This Morning: Dr Helen gives advice on mixing painkillers
We use your sign-up to provide content in ways you’ve consented to and to improve our understanding of you. This may include adverts from us and 3rd parties based on our understanding. You can unsubscribe at any time. More info
Phenazopyridine is an over-the-counter drug used to treat the pain and irritation of a urinary tract infection. It shouldn’t be used for more than two days without a doctor’s permission. Even using the drug for just three days can be problematic – as one paraplegic 62-year-old recently experienced.
The man visited health specialists with “deep ulcers” on his scrotum after taking eight phenazopyridine tablets over three days.
He told doctors that before the ulcers he noticed his scrotum and lower limbs turned “bluish”.
The blue areas of skin then started to blister and this blistering turned into skin ulcers (breaks in the skin that are slow to heal and may bleed or ooze).
According to the case report, published in the Journal of Infection and Chemotherapy, the man was given several tests to see if his symptoms were signs of disease rather than side effects of the UTI pills.
But the specialists found “no pathologic findings”, meaning that the severe skin reactions were “not related to other complications” that can cause these symptoms, including renal [kidney] dysfunction, and anaemia.
Phenazopyridine works by acting as a local anaesthetic to cells surrounding the urinary tract, although it’s not known how.
The reaction that the 62-year-old had to the drug is an uncommon one.
But other more “common complications” may occur, such as orange urine, and problems with your digestive system.
Another rare complication of the drug includes hemolytic anaemia – a blood condition that occurs when blood cells are destroyed faster than they are replaced.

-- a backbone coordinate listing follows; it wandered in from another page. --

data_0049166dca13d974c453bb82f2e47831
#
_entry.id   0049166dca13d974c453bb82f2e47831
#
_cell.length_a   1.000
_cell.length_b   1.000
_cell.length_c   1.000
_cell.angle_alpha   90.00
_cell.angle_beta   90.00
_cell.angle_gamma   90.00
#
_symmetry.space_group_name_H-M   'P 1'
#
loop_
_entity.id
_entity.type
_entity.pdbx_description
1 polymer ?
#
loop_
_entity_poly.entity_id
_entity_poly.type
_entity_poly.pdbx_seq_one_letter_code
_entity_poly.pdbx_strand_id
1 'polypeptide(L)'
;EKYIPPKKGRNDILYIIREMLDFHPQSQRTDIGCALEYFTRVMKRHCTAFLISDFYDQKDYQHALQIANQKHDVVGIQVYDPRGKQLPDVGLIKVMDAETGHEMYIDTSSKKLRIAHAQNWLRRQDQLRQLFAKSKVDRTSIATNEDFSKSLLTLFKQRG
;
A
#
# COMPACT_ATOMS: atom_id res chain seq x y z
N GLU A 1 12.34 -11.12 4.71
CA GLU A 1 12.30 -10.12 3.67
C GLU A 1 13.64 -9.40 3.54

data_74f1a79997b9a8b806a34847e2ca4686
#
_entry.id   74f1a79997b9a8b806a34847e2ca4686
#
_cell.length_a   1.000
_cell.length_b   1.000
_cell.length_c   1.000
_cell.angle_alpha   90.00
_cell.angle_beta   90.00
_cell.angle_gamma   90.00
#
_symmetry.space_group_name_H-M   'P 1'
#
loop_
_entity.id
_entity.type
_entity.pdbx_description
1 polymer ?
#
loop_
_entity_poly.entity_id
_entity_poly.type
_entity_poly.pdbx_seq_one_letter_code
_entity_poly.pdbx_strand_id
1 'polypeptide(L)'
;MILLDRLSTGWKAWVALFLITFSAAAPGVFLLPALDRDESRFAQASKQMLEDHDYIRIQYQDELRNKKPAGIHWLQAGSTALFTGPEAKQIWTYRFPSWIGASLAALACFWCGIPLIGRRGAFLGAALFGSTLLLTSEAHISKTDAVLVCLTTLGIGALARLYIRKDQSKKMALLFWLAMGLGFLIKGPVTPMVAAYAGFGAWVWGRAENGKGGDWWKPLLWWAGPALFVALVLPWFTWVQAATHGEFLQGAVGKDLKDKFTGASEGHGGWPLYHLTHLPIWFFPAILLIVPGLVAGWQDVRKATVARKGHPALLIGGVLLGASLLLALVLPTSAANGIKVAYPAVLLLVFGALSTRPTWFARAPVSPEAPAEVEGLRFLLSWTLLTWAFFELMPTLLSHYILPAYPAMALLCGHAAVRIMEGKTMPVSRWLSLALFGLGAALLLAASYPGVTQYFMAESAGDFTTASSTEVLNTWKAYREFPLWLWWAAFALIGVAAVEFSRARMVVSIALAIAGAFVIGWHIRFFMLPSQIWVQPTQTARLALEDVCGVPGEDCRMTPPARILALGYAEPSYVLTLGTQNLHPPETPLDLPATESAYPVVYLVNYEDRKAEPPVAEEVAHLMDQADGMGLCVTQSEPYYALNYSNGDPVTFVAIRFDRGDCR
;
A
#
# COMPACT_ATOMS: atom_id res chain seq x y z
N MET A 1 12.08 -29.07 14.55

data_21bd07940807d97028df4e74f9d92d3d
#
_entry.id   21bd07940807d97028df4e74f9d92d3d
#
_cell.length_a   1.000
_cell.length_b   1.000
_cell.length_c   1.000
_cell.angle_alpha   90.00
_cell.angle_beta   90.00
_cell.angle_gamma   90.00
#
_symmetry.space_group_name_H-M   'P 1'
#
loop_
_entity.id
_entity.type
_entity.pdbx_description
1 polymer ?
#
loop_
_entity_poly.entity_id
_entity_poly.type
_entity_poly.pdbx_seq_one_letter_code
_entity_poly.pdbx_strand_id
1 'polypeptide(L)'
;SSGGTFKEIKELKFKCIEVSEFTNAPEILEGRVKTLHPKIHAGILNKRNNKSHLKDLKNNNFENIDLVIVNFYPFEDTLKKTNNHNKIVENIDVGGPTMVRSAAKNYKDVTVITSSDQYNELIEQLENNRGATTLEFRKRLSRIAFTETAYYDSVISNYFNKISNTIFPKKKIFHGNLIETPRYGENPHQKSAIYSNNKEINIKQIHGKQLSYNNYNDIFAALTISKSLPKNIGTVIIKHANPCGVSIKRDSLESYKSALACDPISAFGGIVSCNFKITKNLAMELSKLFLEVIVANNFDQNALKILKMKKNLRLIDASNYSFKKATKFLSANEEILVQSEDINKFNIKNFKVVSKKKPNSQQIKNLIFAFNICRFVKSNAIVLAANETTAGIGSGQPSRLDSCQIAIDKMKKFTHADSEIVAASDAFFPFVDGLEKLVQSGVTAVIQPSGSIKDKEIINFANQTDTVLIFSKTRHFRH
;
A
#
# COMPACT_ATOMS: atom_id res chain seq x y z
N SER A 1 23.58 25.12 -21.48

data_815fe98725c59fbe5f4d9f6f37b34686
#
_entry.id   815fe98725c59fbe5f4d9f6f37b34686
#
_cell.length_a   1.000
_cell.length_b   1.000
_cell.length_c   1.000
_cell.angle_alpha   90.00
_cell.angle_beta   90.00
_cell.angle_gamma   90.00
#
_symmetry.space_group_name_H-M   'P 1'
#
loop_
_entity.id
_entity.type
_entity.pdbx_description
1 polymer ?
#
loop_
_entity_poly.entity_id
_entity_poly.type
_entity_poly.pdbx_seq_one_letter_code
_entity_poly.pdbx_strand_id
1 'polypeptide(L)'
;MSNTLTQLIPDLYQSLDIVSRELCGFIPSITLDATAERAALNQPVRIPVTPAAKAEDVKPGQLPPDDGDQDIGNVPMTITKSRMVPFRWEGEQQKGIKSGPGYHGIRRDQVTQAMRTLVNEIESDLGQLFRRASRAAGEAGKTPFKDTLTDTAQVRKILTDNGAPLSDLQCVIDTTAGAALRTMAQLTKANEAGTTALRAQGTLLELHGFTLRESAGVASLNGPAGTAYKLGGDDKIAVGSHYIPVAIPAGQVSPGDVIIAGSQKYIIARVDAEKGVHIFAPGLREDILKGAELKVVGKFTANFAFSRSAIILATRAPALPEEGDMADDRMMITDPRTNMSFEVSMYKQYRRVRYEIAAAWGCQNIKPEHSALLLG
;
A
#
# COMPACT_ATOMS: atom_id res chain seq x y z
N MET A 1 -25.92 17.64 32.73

It can also cause methemoglobinemia, which is when the red blood cells struggle to carry oxygen around the body, as well as kidney failure.
How to take phenazopyridine safely
Mayo Clinic states: “This medicine is best taken with food or after eating a meal or a snack to lessen stomach upset.
“Do not use any leftover medicine for future urinary tract problems without first checking with your doctor. “
You should also consume as much as is recommended on the label or what your doctor recommends. This may be different depending on the patient.
Mayo Clinic added: “If your dose is different, do not change it unless your doctor tells you to do so.”
Typically, adults only need to take it three times a day if it is the standard 200-milligram dose.
Any missed dose should be taken as soon as possible.
Other treatments for UTIs
Paracetamol is another safe drug to use for UTIs. The NHS recommends taking it up to four times a day to reduce the pain.
The health body also recommends if you have a UTI:
- Consume enough fluids to the point where you’re passing pale urine regularly
- Avoid having sex
If ever you’re in doubt about how to treat a UTI, you can speak to your pharmacist. They will offer advice, and suggest painkillers, and GP appointments if necessary.
Some pharmacies may even prescribe antibiotics if they are needed. That’s if they offer a UTI management service.
Source: Read Full Article